The documents presented really present the disgusting display of money hungry
scam artists at work.
While SCO drooled at $699.00 per CPU income, EV1 worried their business would
fail if they were required to pay it.
While SCO could care less what they really owned, EV1 worried they owned enough
to be sued.
It seems SCO's miscalculation is that only a few were really scared by their
empty threats.
SCO's stance would have been much stronger if everything that had gone before
did not bring questions about SCO's assertions. In other words if SCO had facts
instead of bully tactics.

[ Reply to This | # ]

Here come de judge.
Authored by: Ian Al on Sunday, December 23 2007 @ 04:48 AM EST
I have a mental image of the judge reviewing the case with the parties. He
arches his hands and sums up.

"There are only two issues left to resolve; how much do SCOG owe Novell on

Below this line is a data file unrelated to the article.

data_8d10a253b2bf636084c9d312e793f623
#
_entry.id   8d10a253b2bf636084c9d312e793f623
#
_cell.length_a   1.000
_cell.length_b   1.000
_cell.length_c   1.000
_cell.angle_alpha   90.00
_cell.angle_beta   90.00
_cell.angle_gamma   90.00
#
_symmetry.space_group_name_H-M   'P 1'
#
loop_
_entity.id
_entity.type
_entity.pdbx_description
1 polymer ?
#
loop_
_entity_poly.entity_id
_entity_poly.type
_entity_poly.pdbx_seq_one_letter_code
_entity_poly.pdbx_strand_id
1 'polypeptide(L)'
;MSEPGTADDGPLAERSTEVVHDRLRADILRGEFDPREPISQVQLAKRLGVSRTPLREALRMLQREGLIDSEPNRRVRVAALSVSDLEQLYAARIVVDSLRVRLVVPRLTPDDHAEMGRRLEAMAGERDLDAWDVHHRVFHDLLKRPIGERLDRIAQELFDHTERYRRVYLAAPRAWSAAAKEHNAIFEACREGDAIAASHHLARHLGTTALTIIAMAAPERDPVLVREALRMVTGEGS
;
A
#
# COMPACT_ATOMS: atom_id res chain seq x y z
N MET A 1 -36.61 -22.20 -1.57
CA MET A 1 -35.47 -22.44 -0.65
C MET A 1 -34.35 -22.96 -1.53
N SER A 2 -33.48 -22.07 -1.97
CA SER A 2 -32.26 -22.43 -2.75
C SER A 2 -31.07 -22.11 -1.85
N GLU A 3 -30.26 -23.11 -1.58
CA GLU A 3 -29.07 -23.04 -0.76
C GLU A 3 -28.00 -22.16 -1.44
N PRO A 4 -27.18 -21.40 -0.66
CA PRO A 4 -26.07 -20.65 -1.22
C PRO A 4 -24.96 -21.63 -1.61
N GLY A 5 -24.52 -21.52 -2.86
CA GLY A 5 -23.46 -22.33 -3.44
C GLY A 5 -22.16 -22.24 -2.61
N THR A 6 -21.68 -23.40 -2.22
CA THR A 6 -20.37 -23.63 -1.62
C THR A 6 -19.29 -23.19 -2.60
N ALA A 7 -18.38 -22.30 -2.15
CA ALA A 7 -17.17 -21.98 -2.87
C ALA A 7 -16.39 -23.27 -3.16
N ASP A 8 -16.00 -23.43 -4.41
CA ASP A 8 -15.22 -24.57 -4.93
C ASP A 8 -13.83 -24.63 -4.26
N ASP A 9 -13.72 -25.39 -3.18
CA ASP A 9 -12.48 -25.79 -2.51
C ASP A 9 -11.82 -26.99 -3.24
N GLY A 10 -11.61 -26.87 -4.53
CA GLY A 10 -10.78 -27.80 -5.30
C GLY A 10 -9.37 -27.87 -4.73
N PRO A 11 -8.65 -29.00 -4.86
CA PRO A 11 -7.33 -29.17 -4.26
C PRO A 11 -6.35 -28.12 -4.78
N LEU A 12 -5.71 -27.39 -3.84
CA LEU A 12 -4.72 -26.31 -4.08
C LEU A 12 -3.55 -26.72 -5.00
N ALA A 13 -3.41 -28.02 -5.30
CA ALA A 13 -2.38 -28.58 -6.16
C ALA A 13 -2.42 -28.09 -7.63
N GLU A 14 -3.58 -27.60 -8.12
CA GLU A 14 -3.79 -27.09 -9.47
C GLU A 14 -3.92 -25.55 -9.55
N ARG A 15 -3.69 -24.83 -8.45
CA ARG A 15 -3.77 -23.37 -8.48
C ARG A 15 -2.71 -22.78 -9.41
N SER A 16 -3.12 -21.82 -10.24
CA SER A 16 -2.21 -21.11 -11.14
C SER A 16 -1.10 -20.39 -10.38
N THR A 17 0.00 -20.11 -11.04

the SVRX licences and was SCOG outside of their rights to let the SCOSource
licences. Now, the question of how much SCOG owe is not possible to resolve with
a summary judgement and must go to trial.

OK, let's review the most efficient way to finish the proceedings. Is there
anything left that might be resolved with a summary judgement? Anything at all?
When you consider all the things I said in the 10th August order might there be
something for a summary judgement? Do you think? An SJ?

Yes Novell, you think you might have something. Something based on what I have
already ordered. Something that still needs to be resolved. Something for a
summary judgement. I'll look forward to seeing the motion."